Tyler Meade knew it was just a matter of time for River Hill. He has experienced too much success in his four seasons with the Hawks to know that bad luck -- like three River Hill shots hitting the crossbar in the first half of its Maryland 3A semifinal against Seneca Valley last night -- does not have a place in the program.
"We knew it was going to come," said Meade, a senior co-captain who has played on state champion teams each of his first three years at River Hill. "Once we put one in, then we knew we'd get two, three, four. We knew we had them."
Sure enough, Meade's goal three minutes before halftime was the break River Hill needed. The Hawks added three more in the second half to defeat the Screaming Eagles, 4-0, at Tuscarora.
River Hill (14-1-1) will face Towson, a 3-0 winner over Westlake in the evening's first semifinal, for the state title. The Hawks are seeking to become only the second team in state history to win four consecutive state titles. Wilde Lake won the Class C title each year from 1981 to '84.
River Hill, which opened in 1996, is playing in its eighth state title game, where it has not lost since the 1996 1A final.
The Hawks last met Towson in the 2003 3A final, which ended in a 1-1 tie, and gave the two a share of the championship because the state does not allow title games to be decided by penalty kicks.
"Because it's Towson, yeah, it's kind of right" to end my high school career against them, said Matt Stara, River Hill's other senior co-captain. "It's really remarkable what we've accomplished."
Following a 5-4-2 regular season, Seneca Valley won two of its three regional tournament games on penalty kicks to advance to its first state tournament. The Screaming Eagles frustrated River Hill in the first half with a bend-but-don't-break approach to defending the aggressive and highly skilled Hawks.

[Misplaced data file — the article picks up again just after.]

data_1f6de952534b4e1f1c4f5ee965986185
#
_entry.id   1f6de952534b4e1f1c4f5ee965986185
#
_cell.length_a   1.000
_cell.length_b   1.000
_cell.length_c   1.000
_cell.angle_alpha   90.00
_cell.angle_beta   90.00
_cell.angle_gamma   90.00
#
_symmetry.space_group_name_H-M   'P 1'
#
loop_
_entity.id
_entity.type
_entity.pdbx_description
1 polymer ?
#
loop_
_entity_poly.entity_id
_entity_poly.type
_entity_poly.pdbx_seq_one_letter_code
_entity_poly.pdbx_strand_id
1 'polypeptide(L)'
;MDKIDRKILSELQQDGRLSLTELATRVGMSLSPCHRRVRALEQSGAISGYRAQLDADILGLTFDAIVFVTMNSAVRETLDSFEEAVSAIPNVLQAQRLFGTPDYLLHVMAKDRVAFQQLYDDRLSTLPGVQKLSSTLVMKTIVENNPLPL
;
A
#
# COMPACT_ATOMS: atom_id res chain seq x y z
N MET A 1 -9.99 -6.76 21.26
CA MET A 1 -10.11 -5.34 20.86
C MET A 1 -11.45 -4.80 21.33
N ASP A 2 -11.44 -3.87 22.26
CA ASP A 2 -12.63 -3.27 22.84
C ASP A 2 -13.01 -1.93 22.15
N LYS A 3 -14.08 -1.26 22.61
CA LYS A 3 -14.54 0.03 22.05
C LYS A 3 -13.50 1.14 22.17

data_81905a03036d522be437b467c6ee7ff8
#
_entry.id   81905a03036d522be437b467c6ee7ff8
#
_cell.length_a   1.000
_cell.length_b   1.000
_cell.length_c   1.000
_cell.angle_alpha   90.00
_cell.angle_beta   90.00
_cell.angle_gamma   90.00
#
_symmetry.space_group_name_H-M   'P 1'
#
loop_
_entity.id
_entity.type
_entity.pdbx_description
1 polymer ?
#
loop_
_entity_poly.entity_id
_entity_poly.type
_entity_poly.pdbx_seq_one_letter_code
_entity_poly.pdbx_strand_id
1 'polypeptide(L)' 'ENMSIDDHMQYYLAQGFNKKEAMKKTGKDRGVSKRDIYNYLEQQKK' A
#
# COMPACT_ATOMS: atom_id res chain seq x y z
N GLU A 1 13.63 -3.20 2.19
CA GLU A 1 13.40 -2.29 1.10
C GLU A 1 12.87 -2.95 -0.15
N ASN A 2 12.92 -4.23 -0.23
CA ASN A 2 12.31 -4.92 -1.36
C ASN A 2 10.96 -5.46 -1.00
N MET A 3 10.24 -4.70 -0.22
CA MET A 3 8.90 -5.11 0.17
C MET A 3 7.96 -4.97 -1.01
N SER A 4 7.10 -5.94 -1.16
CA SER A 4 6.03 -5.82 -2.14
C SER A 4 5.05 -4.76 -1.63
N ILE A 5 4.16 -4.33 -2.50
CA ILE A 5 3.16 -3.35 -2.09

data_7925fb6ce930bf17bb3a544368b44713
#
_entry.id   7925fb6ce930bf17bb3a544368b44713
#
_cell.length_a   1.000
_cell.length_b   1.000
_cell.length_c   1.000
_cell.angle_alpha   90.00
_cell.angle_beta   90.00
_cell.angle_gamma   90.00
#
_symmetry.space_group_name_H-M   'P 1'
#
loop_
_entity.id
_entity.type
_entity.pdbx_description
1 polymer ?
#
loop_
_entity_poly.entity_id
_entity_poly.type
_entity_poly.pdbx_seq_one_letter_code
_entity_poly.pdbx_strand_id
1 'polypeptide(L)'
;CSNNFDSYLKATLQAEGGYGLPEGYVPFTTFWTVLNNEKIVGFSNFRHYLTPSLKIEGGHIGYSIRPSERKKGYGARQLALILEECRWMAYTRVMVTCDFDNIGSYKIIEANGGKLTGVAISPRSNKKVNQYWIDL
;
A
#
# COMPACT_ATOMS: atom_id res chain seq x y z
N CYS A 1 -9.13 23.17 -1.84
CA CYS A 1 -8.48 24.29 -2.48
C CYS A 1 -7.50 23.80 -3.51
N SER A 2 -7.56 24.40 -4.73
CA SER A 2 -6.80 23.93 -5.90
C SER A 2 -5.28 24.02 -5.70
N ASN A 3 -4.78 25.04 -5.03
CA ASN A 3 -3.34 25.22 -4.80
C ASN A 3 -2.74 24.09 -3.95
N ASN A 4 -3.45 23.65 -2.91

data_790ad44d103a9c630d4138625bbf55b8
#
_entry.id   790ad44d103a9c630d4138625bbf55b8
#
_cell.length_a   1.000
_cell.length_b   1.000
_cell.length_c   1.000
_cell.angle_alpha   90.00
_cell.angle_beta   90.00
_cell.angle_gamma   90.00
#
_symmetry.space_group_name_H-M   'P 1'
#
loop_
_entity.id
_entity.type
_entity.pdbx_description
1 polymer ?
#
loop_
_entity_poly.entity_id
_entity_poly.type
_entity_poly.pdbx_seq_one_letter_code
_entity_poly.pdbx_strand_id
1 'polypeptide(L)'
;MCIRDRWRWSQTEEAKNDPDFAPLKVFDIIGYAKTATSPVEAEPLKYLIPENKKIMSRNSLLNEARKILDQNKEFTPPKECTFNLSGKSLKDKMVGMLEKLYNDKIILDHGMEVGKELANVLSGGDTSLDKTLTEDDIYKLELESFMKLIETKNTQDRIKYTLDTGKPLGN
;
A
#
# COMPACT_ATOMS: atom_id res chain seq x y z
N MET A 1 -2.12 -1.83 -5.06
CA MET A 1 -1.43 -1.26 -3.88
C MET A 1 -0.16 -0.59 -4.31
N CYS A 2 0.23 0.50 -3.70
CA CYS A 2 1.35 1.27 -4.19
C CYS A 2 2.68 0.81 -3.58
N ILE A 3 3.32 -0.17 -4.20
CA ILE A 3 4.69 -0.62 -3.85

"Composure in the box" was the key to the game, said Hawks Coach Bill Stara, who is seeking his 13th state title in 23 years of coaching. "They were so inspired and hyped up that they wanted to crush the ball."
In the first game, Towson junior midfielder Joey Chapline scored twice in the game's first 16 minutes. In the 11th minute, Chapline scored from 20 yards out, and five minutes later, sophomore Wils Alpern made a perfect crossing pass to Chapline in front of the net for an easy score.
It was Westlake's second state tournament appearance in three years, but the Wolverines did not look comfortable, and they admitted they could not find their passing touch. Westlake (11-6-1) had a noticeable size advantage on nearly every Towson player but the Generals (10-4-1) shook off the physical play, using more finesse than the Wolverines, especially in their midfield play.
"Our passes were just erratic," Westlake Coach Armand Delacruz said. "They were a good team in transition."